I'll go crazy and say you can pull four per minute. I think that is a high estimate for factory-crimped .308 ammo, but we'll use that number anyway.

5000/4 = 1250 minutes.

1250/60 minutes = twenty hours slaving at that collet-puller to pull those bullets.

Each pulled bullet is worth what?.... maybe 5 cents?

So, $0.05 x 5000 = $250 worth of bullets.

$250/20 hours = $12.50/hr.

$12.50/hr. may not sound so bad until you realize you also have to calculate your cost of rebuilding those bullets into loaded rounds.

We could keep going with this and come up with some more numbers. You see where its going.

I get it that the value of money varies quite a bit based on opportunity, circumstance, and geography. So, I apologize if I'm sounding over-priveleged by what I'm about to say.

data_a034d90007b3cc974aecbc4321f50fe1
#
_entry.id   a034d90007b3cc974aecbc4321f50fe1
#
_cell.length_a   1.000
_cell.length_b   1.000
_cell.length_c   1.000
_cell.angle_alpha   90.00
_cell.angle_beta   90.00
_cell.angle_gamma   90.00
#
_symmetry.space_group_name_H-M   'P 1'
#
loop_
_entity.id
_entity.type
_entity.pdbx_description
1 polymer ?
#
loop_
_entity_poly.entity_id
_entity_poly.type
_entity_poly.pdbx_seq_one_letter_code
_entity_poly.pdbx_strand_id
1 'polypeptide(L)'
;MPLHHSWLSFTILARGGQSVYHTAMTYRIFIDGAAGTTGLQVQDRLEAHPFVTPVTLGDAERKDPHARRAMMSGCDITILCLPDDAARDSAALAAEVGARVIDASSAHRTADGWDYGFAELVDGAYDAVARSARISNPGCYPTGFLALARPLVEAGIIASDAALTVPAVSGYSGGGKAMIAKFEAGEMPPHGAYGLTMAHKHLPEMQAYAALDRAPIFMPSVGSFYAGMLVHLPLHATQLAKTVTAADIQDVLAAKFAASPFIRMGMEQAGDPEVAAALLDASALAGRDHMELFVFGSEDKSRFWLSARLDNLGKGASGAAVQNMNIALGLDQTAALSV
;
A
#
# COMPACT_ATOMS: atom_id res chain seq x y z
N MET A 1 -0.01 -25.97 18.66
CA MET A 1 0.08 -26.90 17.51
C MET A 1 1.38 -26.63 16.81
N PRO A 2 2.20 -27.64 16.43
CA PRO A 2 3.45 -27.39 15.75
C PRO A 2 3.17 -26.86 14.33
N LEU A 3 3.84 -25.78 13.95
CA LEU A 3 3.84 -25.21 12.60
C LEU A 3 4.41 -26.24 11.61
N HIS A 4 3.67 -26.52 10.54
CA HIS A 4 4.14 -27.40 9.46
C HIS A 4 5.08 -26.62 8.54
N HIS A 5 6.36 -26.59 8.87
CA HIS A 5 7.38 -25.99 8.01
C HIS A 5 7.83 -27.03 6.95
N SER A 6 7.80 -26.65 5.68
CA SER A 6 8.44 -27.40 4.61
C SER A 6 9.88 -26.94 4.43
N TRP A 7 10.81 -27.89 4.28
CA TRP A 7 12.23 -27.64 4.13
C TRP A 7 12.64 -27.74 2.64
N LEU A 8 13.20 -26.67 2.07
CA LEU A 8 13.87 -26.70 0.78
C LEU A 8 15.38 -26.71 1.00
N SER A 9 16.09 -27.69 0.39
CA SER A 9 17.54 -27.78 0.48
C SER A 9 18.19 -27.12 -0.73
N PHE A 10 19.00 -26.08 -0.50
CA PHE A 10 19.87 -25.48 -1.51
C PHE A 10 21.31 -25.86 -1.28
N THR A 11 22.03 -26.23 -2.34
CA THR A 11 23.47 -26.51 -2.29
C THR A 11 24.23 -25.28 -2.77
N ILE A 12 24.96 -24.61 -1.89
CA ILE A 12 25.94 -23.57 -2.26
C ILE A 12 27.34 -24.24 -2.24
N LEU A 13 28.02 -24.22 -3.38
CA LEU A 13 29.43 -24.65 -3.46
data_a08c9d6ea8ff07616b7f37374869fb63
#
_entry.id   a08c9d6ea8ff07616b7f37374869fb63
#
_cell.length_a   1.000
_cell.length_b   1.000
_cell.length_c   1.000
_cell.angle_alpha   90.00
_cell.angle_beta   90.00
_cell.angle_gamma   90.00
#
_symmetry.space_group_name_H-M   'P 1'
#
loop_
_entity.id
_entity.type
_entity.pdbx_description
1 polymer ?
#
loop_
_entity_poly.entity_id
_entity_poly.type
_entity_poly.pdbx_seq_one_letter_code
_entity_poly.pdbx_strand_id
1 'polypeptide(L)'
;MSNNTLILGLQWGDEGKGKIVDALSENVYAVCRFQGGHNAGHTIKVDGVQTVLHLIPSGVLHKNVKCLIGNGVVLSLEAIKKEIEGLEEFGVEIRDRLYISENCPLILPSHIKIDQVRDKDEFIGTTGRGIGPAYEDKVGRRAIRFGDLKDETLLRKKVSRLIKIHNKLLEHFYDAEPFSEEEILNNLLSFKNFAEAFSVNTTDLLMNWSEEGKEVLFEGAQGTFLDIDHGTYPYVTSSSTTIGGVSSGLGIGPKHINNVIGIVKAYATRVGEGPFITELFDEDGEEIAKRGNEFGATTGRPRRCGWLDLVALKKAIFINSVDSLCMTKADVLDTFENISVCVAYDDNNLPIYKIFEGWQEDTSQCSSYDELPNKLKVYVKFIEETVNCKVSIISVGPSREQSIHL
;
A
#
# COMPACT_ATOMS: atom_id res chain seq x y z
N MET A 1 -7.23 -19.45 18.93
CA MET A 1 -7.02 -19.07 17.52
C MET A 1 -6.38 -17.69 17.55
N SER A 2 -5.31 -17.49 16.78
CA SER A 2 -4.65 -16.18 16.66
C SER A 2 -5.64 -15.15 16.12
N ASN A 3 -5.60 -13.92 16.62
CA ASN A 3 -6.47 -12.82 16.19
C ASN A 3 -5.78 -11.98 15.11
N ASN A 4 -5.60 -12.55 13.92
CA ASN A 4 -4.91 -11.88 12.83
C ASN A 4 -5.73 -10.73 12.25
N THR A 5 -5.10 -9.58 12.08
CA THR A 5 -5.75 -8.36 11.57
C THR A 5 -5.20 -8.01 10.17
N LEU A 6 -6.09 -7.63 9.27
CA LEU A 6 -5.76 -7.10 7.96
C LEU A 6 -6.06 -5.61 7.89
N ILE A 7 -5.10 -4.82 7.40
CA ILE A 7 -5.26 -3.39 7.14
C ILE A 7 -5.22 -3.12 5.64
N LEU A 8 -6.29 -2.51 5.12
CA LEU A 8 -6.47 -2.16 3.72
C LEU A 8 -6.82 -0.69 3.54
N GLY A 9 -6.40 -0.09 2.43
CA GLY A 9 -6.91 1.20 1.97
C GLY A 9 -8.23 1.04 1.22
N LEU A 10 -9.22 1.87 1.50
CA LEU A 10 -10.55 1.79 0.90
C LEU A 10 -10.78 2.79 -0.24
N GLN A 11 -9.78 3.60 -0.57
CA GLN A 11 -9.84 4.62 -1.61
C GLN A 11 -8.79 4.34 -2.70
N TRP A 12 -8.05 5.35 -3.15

That said, you couldn't pay me $12/hr (or for that matter, quite a bit more) to stand at a press and pull bullets for 20 hours. Especially if the payoff isn't really cash, but is just a bunch of salvaged, been-in-a-fire milsurp-grade bullets. No way.

Please accept my sympathies for your loss.

Please also accept my suggestion that you scrap the been-in-a-fire ammo, and think about something else to do with those 20 hours, and the 20 more hours you will spend rebuilding those old, possibly-damaged, bullets into ammo.

$232 buys 1500 NEW bullets that you can turn into new, not-very-accurate ammo.
https://www.surplusammo.com/products...-shipping.html

How much 147-grain .30 caliber are you really shooting? 1500 new bullets would last me a really long time. Especially since those bullets are never very accurate. You can spend the 20 hours at the range instead of slaving in the basement.